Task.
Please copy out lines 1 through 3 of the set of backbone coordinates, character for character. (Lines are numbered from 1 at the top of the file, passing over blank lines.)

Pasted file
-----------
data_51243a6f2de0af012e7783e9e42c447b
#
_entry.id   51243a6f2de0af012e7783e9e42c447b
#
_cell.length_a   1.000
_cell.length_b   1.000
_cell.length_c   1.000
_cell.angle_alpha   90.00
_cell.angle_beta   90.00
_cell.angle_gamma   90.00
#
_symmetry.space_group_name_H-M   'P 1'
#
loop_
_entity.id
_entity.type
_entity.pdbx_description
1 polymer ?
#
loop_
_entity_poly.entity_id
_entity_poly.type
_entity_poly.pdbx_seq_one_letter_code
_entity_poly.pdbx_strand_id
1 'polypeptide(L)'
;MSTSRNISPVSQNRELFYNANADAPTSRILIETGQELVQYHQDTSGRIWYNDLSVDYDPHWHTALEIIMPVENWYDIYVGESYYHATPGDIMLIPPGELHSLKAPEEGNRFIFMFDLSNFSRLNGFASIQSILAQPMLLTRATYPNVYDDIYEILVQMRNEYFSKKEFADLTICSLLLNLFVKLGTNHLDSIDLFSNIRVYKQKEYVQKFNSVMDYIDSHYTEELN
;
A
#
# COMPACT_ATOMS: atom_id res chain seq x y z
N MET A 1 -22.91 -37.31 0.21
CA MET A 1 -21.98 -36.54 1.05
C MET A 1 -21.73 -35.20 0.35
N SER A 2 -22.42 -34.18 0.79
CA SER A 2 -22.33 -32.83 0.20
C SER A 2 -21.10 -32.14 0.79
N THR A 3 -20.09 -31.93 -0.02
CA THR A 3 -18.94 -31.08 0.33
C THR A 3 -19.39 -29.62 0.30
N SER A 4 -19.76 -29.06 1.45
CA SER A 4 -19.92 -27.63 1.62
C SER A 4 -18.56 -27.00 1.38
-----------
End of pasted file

data_51243a6f2de0af012e7783e9e42c447b
#
_entry.id   51243a6f2de0af012e7783e9e42c447b